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This re-expression is so extensive that, it seems fair to say, Keats is enlisting Shakespeare as co-author. Shakespeare is Keats's "Chief Poet" ("On Sitting Down to Read King Lear Once Again" 7).
" I taped the paper to my door around 1990, after learning that several of my English department colleagues had lied to destroy another teacher's reputation and had falsified official college records and perjured themselves in a lawsuit.
Over the years the paper has been on my door, a number of persons have added their own comments, some ugly, some lovely.
In writing his "Ode on a Grecian Urn," Keats seems to be meditating on "The Phoenix and Turtle" almost to the extent that he is, within the fiction of the ode, contemplating an urn.
While describing and imaginatively engaging scenes depicted on the urn, he is giving expression or, rather, re-expression to Shakespeare's poem.
We know that he read Shakespeare with Charles Cowden Clarke, Benjamin Robert Haydon, Benjamin Bailey, and John Hamilton Reynolds.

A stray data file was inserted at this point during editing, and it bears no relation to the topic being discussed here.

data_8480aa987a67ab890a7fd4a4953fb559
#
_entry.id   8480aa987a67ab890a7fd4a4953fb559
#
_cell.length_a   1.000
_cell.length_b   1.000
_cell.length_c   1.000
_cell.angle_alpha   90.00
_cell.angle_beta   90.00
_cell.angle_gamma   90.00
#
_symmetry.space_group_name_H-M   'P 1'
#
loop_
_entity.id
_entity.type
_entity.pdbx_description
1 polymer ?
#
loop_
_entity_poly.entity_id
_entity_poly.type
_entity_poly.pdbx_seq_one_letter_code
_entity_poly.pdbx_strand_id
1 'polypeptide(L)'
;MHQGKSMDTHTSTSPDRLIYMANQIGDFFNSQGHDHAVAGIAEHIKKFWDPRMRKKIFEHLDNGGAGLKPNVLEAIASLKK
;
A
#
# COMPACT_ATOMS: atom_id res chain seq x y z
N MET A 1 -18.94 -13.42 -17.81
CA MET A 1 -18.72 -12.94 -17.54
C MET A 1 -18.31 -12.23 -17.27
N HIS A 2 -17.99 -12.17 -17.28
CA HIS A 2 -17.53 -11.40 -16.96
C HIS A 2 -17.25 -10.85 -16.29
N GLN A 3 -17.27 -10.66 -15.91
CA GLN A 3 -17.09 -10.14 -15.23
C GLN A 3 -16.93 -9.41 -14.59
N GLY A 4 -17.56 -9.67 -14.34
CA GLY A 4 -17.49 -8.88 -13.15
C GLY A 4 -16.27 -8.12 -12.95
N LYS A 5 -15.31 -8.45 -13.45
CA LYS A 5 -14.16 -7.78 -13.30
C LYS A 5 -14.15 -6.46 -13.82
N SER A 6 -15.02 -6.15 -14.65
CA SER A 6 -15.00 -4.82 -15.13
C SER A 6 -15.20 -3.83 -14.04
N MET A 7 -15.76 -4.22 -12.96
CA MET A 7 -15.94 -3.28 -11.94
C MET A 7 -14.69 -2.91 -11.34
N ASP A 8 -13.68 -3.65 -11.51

His library included four collections of Shakespeare's works and two commentaries on them.(3) His copy of The Poetical Works of William Shakespeare (1806)--acquired in 1819, the year he wrote "Ode on a Grecian Urn"--contains "Threnos," the last five stanzas of "The Phoenix and Turtle." (4) While it is arguable that he read and refers solely to these stanzas, we shall see that he seems to engage the entire poem.His reading was not, after all, limited to the books in his library--he and his friends regularly lent one another books, and in November 1917, two years before acquiring The Poetical Works, he was reading "Shakespeare's poems" in an unspecified edition (Gittings 162). The urn is apparently decorated with a picture of a youth playing a flute in a pastoral setting and a young man chasing a young woman around the urn. It's from a poem, "Ode On A Grecian Urn," written by John Keats in May, 1819, when he was about 24.There is every reason to assume that he read "The Phoenix and Turtle." It would be surprising if he had not, though he makes no mention of it in his letters.The finale of his ode is the primary indication that he read it, and it is a convincing indication.Keats himself apparently never explained his intentions.He died of tuberculosis in 1821, only about eight years after beginning his career as a poet.The portrait below was made shortly before he died.There's also my own question, "Is this so--or is it just poetry?